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Is This Apple's Next Big Idea?

Tim Beyers
February 10, 2009

Apple (Nasdaq: AAPL  ) investors are notorious for having an appetite for The Next Big Thing. Can you blame them? The iEmpire has a history of delivering winners -- the Mac, the iPod, and the iPhone, to name three.

Could an iTV be next? No, not Apple TV but iTV, a full-screen digital television with iGoodness baked in. In a recent interview, Piper Jaffray analyst Gene Munster told Macworld UK to expect an Apple-branded TV soon.

I want my iTV
"Apple's fantastic ability to create exceptionally user-friendly products could revolutionize TVs just like the iPhone changed the mobile phone market," Munster said.

There's more than conjecture at work here. Munster points to a $500 million deal in which a unit of South Korea's LG Group will supply Apple with a substantial number of LCD panels at what appear to be very favorable terms.

"LG Display has made a long-term agreement to supply a massive amount of LCD to Apple in the face of uneasy condition of foreign capital inflow amid the global economic downturn," company executives said in a statement.

It's the second time -- that we know of, at least -- Apple has sent out for Korean. The last time, in 2005, the iEmpire prepped for demand for its newest iPods by signing a volume flash memory deal with Samsung. Smart move. By early 2006, Apple was moving more than 14 million music players per quarter. It has dominated the market ever since.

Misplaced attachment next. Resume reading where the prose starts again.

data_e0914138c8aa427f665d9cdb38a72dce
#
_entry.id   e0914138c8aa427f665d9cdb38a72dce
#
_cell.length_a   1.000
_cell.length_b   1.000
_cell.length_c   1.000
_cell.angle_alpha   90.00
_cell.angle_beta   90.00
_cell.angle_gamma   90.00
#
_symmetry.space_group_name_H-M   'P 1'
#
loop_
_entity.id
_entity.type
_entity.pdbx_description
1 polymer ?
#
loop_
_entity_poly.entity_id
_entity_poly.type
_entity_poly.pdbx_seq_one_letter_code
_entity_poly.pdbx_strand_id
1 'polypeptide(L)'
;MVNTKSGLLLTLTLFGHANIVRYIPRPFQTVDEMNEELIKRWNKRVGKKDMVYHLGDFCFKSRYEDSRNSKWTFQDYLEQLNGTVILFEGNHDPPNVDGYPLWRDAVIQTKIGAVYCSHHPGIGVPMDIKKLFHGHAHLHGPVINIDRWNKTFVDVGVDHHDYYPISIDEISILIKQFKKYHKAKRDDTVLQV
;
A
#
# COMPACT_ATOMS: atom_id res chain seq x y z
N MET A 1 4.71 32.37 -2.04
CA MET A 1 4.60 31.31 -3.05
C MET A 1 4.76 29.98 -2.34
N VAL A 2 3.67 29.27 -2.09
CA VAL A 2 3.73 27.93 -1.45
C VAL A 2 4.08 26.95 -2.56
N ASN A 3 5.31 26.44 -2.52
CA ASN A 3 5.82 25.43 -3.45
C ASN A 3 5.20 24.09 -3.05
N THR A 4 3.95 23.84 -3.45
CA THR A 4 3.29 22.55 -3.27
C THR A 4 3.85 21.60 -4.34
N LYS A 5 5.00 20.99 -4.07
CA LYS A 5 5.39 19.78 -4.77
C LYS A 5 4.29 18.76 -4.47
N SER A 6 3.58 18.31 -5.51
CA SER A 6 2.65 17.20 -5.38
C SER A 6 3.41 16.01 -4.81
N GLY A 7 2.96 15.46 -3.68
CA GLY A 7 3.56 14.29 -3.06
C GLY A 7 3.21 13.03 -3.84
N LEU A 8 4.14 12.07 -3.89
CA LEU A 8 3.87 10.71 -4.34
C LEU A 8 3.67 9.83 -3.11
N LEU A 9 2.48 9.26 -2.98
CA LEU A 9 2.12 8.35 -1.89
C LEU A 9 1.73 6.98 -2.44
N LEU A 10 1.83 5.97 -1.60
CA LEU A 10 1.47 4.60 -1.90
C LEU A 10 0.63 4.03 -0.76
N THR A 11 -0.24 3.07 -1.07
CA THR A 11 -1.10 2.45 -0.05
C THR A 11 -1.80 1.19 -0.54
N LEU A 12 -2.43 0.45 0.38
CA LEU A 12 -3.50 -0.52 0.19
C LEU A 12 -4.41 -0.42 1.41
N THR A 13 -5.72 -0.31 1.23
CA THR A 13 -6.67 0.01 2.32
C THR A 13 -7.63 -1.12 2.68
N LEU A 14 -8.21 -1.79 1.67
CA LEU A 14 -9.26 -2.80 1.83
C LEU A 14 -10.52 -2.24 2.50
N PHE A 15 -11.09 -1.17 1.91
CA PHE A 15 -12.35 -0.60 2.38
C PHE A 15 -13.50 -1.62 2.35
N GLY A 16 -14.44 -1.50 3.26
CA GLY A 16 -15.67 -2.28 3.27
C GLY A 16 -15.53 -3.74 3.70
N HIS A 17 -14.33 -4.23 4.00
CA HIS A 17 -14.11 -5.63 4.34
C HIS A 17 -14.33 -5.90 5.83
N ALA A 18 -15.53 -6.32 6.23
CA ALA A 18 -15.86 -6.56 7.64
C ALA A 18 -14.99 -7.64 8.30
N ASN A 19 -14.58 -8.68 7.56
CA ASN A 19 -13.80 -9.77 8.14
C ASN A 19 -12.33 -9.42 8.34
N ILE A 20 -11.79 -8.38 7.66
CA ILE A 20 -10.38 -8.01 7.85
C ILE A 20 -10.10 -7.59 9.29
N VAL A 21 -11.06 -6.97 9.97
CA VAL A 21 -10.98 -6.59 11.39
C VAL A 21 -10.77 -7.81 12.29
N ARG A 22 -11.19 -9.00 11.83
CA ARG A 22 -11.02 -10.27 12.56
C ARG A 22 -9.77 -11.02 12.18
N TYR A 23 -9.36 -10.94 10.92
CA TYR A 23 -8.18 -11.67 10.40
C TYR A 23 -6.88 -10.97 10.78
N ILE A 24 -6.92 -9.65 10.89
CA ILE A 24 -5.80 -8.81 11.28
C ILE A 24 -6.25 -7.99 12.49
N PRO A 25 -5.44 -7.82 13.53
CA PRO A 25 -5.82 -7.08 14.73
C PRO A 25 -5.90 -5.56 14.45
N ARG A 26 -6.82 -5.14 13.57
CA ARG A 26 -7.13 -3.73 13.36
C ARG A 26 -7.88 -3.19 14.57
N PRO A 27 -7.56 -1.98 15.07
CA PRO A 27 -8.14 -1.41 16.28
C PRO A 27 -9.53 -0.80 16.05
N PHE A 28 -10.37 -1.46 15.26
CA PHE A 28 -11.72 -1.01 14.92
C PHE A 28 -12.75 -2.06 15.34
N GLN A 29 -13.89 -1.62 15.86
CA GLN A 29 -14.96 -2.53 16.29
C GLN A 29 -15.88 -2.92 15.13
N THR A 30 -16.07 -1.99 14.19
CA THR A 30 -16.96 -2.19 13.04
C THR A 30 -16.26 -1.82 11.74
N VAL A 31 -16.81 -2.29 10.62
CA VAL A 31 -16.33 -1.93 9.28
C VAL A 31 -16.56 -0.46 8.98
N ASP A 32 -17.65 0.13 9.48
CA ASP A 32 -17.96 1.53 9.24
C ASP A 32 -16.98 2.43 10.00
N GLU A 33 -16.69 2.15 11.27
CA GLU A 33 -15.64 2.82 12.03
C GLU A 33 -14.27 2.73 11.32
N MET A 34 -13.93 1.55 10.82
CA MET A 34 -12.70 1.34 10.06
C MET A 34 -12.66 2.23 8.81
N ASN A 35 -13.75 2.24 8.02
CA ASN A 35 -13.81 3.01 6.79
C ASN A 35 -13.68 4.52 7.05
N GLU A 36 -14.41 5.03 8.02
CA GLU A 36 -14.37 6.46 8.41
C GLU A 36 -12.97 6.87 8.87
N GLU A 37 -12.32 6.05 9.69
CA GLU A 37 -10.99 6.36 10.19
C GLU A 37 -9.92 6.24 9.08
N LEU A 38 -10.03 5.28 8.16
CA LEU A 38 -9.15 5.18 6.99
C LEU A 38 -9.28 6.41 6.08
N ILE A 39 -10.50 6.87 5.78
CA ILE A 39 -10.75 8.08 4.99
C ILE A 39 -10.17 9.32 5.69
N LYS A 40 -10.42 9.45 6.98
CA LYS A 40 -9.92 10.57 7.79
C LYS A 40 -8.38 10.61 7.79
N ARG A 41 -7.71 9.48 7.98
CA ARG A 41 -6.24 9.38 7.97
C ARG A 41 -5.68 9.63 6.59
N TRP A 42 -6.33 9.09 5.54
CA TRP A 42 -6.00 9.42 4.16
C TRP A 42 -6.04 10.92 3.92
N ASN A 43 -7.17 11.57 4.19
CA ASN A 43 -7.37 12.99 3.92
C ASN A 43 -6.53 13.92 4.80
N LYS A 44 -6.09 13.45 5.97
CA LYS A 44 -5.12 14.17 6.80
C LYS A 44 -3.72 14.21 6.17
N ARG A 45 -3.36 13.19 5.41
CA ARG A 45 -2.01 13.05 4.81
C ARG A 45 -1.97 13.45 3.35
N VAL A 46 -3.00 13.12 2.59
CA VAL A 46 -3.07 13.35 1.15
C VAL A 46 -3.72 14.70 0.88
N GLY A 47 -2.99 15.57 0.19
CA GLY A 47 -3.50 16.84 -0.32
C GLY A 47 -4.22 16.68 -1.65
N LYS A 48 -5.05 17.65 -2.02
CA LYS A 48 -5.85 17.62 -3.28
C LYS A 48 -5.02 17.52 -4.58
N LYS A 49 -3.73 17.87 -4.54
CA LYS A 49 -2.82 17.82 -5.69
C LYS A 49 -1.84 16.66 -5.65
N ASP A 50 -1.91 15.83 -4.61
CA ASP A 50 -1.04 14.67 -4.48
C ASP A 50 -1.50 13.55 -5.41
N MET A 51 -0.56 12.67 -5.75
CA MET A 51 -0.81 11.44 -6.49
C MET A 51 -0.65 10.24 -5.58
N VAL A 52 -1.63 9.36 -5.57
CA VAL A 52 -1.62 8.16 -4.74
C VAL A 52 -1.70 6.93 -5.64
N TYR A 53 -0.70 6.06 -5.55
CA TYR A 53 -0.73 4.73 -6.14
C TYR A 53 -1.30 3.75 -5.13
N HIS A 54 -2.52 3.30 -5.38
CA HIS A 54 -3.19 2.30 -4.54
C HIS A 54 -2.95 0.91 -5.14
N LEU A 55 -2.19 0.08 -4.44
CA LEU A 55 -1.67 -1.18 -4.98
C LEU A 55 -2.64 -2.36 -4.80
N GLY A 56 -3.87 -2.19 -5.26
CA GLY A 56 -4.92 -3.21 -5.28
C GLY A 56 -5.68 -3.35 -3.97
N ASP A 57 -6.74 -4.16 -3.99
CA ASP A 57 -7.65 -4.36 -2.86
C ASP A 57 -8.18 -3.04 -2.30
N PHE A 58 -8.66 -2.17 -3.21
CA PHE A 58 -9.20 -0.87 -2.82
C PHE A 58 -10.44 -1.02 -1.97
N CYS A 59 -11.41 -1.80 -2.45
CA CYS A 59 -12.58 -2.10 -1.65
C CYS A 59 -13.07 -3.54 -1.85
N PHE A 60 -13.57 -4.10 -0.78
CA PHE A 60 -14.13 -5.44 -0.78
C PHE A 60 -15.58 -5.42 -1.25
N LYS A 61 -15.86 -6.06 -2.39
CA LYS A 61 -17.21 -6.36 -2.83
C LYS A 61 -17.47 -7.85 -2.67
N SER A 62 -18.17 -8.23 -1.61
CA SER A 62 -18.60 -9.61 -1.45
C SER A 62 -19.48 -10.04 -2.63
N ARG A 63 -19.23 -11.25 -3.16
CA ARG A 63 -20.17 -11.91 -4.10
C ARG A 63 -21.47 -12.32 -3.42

Why past might not be prologue this time
Would Apple fare similarly in the TV market? Honestly, I've some serious doubts. Dell sells them, but what you'll find at isn't all that different than what you can get from any electronics retailer.

But don't take my word for it. The top offer at's TV and TV accessories store is a 52-inch display from Sony (NYSE: SNE  ) . TV is a checklist item. "You need a big screen, sure we have that. A PC? Yep, we have that, too."

To be fair, Apple does this as well. Go into any of its retail stores and you'll see Apple TV playing on large-screen monitors supplied by third-party vendors. Munster obviously thinks Apple can do better. So do I.

It'll have to. Competition in digital TV is already fierce and getting fiercer by the day. Here's a look at four current and prospective combinations that would hinder adoption of an iTV.

MicroFlix. The obvious choice. Not only is the Xbox a popular platform for gaming, it has become a personal entertainment center. And now, it streams Watch Instantly videos from Netflix's (Nasdaq: NFLX  ) growing library.

The weakness of this pairing is that the Xbox is a game console, and most consoles are built for a two-to-three year upgrade cycle. Would consumers really want to swap out their entertainment center every couple of years? Probably not. A MicroFlix tube wouldn't have that issue.

GooVo. I've thought Google (Nasdaq: GOOG  ) should buy TiVo (Nasdaq: TIVO  ) since 2005. It hasn't happened, but that doesn't mean it shouldn'